The massive overhaul of food safety laws approved by Congress this week will take years to implement and could be undercut by Republicans who don't want to fund an expansion of the FDA.
Rep. Jack Kingston of Georgia, who is likely to become chairman of the appropriations subcommittee overseeing the FDA when Republicans assume control of the House in January, voted against the legislation. He said "No one wants anybody to get sick, and we should always strive to make sure food is safe. But the case for a $1.4 billion expenditure isn't there."
In March, FDA Commissioner Margaret Hamburg said that user fees collected from food companies and farms would pay for most of the increased inspections and other costs associated with the legislation. But a provision for user fees in the House version was cut from the final language, leaving the government to foot the entire cost.
Under the bill, importers would be required for the first time to verify that products and ingredients from overseas meet U.S. safety standards, calls for stepped-up inspections of farms and food processing operations, requiring the FDA to visit "high risk" facilities - those where contamination is likely to occur - once every five years initially and then once every three. According to the Government Accountability Office, the FDA had been inspecting food facilities about once every 10 years on average, so the bill calls for the hiring of about 2,000 new FDA inspectors over five years.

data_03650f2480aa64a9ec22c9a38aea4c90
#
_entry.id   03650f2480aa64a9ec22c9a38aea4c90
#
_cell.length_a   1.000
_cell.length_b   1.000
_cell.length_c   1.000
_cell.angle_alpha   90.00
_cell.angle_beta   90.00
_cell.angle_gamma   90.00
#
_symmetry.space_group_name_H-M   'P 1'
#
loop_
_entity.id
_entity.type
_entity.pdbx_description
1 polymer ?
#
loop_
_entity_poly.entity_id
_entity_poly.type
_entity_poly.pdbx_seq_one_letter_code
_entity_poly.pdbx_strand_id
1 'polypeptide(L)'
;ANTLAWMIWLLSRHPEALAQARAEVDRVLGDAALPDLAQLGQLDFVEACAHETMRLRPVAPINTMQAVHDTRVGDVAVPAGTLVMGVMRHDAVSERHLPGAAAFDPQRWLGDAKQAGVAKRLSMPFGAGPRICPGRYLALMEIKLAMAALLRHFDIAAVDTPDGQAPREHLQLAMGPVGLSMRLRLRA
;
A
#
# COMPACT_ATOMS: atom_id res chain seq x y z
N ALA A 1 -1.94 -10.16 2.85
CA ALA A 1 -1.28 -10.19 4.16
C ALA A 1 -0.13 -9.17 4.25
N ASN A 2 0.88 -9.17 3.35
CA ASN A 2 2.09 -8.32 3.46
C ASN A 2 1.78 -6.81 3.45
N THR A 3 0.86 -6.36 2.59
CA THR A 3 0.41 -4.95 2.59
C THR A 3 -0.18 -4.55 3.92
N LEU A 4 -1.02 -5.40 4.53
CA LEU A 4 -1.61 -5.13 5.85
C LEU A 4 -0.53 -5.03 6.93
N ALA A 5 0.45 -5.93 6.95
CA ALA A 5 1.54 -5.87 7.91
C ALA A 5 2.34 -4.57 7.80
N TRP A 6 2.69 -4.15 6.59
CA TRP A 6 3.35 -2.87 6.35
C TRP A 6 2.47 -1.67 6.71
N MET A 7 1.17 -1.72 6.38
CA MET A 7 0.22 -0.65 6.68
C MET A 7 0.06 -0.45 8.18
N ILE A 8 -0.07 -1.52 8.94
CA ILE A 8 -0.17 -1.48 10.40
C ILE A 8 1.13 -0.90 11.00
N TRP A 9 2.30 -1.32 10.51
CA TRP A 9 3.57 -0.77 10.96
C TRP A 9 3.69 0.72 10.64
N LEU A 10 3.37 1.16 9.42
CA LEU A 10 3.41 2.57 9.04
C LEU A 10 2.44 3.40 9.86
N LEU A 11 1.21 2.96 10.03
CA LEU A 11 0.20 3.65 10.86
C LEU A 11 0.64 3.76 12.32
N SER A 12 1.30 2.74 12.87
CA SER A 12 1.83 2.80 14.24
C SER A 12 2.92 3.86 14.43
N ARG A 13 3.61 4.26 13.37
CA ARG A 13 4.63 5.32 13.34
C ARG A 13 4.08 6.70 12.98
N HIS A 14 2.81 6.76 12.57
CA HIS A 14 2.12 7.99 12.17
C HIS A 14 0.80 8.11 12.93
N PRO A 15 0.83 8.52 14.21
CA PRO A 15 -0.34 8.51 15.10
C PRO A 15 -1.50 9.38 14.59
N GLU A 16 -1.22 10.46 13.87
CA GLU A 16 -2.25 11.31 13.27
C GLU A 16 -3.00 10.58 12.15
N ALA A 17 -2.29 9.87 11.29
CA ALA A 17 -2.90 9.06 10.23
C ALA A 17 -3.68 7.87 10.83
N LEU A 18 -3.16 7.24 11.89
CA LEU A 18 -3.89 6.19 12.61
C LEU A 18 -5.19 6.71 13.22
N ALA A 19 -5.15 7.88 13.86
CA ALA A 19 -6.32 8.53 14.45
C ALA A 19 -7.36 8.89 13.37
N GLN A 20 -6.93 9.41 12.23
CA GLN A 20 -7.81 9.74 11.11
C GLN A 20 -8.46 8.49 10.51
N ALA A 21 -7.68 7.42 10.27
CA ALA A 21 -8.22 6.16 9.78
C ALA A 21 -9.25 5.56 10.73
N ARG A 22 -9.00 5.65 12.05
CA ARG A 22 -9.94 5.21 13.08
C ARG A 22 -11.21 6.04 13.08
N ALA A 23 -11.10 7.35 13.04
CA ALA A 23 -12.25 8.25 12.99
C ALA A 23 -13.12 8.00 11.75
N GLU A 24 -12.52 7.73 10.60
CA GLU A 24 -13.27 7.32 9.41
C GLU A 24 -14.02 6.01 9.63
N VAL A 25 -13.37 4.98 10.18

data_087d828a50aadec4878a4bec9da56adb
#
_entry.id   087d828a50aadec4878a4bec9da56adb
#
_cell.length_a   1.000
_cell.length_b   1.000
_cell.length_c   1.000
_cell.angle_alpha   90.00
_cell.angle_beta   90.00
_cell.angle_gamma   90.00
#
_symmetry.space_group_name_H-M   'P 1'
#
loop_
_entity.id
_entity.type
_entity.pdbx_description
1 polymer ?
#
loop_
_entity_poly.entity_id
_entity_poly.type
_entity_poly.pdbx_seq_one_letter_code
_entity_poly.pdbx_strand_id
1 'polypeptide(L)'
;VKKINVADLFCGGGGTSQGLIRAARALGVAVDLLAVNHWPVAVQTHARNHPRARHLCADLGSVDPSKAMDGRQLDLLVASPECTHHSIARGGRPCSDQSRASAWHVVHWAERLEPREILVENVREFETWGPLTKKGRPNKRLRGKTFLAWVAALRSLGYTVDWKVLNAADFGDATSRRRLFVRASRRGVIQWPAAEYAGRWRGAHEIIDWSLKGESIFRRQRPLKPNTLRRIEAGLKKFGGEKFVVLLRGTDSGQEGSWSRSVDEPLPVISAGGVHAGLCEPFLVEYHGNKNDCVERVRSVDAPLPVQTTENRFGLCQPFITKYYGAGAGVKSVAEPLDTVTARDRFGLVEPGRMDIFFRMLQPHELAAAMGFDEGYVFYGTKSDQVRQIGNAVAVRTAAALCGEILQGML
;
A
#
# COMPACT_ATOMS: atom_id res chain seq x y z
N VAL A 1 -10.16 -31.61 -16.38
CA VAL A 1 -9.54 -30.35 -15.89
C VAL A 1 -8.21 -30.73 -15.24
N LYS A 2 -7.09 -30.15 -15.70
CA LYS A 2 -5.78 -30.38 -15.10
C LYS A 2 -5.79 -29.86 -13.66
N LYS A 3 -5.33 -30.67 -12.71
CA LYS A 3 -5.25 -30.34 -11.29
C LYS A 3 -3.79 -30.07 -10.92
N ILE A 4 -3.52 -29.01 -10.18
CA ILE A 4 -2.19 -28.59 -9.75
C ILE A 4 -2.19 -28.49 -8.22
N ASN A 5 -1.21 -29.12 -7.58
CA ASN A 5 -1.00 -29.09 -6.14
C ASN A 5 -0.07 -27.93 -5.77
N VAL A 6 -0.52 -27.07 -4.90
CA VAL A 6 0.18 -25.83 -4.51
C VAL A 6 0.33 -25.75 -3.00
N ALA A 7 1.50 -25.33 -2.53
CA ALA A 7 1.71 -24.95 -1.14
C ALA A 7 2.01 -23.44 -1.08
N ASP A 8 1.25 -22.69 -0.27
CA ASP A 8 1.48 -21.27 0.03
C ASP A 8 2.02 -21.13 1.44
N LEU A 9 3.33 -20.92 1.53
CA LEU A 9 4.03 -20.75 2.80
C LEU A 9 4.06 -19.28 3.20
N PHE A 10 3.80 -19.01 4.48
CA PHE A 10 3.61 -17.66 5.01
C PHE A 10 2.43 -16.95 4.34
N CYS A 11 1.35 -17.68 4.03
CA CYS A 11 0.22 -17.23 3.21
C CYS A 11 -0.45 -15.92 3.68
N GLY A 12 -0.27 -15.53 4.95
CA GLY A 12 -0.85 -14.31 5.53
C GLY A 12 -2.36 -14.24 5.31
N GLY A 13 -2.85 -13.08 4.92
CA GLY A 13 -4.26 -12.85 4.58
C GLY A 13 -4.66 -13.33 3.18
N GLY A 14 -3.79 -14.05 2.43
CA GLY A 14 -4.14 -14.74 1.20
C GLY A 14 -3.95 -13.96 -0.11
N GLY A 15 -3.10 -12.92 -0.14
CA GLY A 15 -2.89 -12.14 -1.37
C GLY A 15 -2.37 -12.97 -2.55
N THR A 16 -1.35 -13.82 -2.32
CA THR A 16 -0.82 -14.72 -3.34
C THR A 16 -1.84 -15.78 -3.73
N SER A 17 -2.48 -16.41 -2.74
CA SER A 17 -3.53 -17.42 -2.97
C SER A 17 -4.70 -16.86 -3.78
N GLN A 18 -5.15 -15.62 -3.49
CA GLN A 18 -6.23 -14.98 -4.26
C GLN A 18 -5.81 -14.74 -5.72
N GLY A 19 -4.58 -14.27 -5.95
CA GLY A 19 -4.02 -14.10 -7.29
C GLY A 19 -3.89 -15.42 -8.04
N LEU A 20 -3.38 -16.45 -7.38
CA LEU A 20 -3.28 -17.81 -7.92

"A bill that's signed by the president is an unfinished clay pot," saidCarol Tucker-Foreman, a food policy expert at the Consumer Federation of America and a former senior official at the Department of Agriculture. "You have the basic structure there, but what it looks like in the end depends on the attitude of the congressional funders and how vigorously the agency chooses to implement it."